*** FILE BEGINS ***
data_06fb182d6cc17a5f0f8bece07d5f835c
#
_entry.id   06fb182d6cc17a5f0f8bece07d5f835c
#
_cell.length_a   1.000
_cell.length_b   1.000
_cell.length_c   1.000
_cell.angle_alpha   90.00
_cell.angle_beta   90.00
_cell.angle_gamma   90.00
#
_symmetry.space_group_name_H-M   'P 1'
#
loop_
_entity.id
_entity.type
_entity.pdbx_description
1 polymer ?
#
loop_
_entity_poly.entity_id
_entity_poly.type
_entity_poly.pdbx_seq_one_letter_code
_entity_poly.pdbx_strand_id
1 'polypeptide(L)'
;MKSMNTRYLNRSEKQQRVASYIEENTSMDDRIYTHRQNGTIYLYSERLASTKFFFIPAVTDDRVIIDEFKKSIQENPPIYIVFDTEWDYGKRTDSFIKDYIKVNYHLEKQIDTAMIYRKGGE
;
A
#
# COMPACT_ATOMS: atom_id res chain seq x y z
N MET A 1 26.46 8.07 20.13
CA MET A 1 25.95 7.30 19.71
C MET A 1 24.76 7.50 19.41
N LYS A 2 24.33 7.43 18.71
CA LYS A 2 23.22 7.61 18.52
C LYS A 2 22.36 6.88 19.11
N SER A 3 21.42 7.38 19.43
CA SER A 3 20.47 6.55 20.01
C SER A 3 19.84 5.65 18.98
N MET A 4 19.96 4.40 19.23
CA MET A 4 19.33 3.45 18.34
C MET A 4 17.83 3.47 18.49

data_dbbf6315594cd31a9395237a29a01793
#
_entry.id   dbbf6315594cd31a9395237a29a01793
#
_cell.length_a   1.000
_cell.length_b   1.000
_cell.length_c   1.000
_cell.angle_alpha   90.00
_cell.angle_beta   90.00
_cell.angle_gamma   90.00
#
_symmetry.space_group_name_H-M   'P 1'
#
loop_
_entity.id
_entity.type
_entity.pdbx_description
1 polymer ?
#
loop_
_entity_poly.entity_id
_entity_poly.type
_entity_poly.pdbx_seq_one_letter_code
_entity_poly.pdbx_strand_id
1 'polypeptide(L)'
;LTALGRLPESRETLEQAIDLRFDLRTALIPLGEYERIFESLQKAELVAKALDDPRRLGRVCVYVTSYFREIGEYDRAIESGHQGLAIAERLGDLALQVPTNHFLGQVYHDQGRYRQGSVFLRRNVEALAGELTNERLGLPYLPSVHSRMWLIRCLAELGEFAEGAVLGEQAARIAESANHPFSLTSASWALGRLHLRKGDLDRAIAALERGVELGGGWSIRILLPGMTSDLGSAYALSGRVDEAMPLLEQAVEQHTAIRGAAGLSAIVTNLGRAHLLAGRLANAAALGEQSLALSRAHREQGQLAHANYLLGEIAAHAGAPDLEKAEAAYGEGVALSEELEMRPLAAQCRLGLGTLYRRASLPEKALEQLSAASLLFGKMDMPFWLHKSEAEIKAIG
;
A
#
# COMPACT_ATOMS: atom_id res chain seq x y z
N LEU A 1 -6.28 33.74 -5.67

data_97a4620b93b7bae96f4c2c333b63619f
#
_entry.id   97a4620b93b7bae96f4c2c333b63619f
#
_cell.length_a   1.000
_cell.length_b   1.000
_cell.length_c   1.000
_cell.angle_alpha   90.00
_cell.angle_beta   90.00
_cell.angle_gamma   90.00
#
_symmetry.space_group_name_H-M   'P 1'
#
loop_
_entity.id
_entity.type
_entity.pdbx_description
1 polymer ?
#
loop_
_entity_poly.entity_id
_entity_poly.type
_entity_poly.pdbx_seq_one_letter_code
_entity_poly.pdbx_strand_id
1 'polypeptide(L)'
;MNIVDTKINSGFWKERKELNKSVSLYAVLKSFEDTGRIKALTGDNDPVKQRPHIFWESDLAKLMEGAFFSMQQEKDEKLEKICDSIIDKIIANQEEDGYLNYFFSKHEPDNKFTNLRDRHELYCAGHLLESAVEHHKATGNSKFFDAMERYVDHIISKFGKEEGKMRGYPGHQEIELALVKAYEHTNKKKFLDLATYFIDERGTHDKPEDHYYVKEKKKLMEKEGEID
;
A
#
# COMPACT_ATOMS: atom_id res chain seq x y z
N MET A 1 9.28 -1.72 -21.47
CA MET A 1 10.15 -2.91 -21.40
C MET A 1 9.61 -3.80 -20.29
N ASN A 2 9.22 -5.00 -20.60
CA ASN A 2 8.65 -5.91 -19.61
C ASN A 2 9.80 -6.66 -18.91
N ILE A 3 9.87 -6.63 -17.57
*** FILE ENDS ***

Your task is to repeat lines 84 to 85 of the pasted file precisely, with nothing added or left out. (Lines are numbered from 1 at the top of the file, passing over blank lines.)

#
_symmetry.space_group_name_H-M   'P 1'